Who is India's youngest businessman


Opposites and potentials

India is a land of contrasts. Measured in terms of the US economy, it is the seventh largest, and measured in terms of purchasing power of the currency, the sixth largest economic power on earth. If you take the gross national product (GNP) per capita as a benchmark, India is one of the poorest countries in the world. The relatively high illiteracy rate of 48 percent of the adult population is offset by the fact that India, despite the many different national languages the largest English speaking community in the world represents what compares to foreign investors other Asian countries means a considerable relief. The well-developed network of Indian research institutions and the high standards of some Indian universities are internationally recognized. The potential of over four million academically and technically qualified people attracts foreign investors with low wage costs. In recent times, the relatively low environmental requirements have also been important arguments for investing. With a population of just under a billion, India also represents a huge market: That alone will increase to 150 to 300 million affluent middle class valued. On the other hand, between 1981-1995, 52.5 percent of the population was still living on less than one US dollar a day.

In 1995, 75 percent of the Indian population lived in rural areas, 29 percent of the GNP were in generated by agriculture in the same year. Nonetheless, India has seen considerable industrialization. As a result of the import substitution policy of the past, the country has many of its own Industries, however, often due to outdated technology and low Demand orientation are marked.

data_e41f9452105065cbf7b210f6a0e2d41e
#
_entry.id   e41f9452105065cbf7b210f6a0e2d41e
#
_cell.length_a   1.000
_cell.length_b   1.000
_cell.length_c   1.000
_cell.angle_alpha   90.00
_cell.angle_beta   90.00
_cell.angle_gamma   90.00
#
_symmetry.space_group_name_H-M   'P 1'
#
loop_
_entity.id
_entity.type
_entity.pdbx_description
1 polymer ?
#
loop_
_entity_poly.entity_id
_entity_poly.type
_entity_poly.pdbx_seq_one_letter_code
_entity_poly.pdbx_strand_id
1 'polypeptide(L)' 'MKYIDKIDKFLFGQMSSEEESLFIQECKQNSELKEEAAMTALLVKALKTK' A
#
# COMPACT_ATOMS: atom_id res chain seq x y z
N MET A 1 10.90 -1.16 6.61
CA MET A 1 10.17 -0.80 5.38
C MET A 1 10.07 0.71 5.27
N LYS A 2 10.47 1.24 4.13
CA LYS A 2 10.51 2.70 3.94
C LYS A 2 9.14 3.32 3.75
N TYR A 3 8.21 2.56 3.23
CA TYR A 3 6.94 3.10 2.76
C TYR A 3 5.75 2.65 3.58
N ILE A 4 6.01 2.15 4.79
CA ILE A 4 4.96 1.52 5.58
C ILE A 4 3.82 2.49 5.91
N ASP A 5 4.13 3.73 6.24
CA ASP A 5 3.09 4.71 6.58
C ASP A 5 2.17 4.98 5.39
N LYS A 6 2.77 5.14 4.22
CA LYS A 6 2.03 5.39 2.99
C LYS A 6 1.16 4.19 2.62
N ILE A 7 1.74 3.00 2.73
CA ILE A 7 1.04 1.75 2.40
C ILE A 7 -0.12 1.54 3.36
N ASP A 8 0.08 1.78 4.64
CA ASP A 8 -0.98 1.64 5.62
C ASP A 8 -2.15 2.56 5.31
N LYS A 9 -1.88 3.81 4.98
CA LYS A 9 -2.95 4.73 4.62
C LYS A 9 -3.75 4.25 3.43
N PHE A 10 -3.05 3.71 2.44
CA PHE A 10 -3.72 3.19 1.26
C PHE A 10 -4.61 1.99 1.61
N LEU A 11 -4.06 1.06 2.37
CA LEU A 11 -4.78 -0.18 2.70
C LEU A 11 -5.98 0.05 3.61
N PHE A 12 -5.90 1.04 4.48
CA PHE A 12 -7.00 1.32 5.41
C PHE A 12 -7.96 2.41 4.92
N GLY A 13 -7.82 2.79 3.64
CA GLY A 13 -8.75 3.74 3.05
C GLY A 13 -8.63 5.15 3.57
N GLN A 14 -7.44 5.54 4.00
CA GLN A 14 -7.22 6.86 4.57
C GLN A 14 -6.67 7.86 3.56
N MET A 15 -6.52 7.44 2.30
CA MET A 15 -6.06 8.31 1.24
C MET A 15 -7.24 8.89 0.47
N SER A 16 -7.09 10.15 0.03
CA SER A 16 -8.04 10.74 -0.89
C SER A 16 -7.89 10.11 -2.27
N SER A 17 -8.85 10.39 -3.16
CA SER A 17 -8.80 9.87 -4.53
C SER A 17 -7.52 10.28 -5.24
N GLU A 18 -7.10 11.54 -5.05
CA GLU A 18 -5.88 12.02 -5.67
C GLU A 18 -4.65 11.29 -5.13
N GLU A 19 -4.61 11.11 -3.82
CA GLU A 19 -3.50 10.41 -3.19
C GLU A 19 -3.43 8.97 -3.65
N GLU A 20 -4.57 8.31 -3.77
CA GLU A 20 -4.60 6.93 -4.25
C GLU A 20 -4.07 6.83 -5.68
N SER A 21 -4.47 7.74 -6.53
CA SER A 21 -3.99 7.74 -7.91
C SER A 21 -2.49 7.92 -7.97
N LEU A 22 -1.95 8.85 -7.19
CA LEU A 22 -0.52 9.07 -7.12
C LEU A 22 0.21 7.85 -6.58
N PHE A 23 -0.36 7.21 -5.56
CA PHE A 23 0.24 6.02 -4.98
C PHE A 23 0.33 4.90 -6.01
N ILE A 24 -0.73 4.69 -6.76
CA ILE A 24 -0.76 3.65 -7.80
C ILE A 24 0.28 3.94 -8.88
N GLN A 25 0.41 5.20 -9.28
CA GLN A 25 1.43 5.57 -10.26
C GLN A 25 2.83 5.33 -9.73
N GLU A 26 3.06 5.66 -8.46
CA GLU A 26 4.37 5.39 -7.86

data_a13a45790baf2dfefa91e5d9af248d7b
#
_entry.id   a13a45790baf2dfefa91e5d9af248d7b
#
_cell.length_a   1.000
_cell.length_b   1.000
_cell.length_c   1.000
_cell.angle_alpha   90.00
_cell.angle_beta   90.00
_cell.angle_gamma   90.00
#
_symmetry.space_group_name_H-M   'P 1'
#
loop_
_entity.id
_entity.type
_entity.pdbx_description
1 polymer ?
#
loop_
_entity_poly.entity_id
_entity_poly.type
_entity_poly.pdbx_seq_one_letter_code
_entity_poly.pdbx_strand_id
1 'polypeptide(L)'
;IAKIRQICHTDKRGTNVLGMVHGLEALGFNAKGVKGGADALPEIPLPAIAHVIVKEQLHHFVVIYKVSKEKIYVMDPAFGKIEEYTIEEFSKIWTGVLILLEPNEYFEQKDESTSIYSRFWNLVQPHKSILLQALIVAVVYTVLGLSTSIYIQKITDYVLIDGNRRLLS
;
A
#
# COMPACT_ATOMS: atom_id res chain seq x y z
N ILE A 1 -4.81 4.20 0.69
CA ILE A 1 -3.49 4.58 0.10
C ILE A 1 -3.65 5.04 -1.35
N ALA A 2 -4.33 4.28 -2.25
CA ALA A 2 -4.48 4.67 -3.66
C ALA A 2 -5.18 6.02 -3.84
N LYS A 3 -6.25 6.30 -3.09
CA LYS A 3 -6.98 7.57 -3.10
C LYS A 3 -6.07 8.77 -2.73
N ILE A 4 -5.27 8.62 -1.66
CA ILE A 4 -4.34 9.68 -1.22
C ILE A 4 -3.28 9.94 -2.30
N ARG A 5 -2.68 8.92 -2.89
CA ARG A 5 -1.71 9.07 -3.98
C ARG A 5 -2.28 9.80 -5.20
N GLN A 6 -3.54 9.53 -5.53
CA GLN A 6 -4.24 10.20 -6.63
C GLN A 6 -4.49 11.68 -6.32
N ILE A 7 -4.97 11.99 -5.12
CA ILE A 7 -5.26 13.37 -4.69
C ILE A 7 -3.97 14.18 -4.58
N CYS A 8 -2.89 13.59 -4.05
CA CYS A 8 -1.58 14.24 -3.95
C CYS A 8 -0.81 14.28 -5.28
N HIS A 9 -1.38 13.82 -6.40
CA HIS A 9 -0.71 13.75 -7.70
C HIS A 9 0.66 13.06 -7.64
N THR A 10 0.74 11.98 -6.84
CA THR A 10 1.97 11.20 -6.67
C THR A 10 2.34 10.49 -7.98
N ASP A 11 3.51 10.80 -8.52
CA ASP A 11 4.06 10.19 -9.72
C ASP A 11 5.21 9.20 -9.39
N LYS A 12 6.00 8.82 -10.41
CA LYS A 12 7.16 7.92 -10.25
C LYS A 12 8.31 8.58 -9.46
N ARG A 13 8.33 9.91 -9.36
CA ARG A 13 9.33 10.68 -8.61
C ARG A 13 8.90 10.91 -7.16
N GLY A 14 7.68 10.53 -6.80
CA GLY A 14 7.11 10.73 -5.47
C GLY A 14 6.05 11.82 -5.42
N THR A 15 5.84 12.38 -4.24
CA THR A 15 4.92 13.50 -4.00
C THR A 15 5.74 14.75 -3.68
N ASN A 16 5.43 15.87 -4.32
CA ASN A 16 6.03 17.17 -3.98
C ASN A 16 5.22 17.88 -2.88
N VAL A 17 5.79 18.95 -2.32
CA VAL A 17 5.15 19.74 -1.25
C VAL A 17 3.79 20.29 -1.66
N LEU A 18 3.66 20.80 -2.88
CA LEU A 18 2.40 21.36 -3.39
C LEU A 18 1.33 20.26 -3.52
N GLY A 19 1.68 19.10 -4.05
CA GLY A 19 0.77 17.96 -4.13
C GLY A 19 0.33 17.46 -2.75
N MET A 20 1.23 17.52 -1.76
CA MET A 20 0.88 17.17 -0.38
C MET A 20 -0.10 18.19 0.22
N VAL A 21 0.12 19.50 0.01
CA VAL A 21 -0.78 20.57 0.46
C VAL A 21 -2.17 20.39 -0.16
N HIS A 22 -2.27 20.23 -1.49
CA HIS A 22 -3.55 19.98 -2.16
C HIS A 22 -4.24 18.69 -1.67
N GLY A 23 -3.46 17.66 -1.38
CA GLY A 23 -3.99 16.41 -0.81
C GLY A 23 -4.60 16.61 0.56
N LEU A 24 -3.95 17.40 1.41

India is a country of different speeds. While time still seems to stand still in the country, some regions and the big cities are experiencing rapid progress. There is also considerable economic and social disparity between the 25 Indian states. In Bombay and Bangalore, for example, one encounters conditions approaching those of the "Tiger" states, while the poorest regions such as the northern Indian state of Bihar India are still clearly recognizable as developing countries If the country is rather skeptical about opening up the country, there is an up-and-coming class of young, well-educated Indians, often with international experience, who are modern and open to foreign countries. These progressive and very willing people have attracted attention, especially in the software industry.

As the largest democracy in the world, India has recently made headlines primarily because of its political instability. Despite frequent changes of government and the current unstable power constellation of the 15-party coalition, the economic policy reforms initiated at the beginning of the 1990s as a result of a balance of payments crisis are being pursued in their basic direction. The current finance minister P. Chidambaram is considered liberalizing and has not only been praised in India for his last state budget. Democratic decision-making in politics generally leads to decisions being taken slowly, gradually and not radically. For this, however, the decisions are made on the basis of a broad consensus, so that they are not completely rejected again after the next election. Against this background, can India hold its own in international competition?

© Friedrich Ebert Foundation | technical support | net edition fes-library | May 1999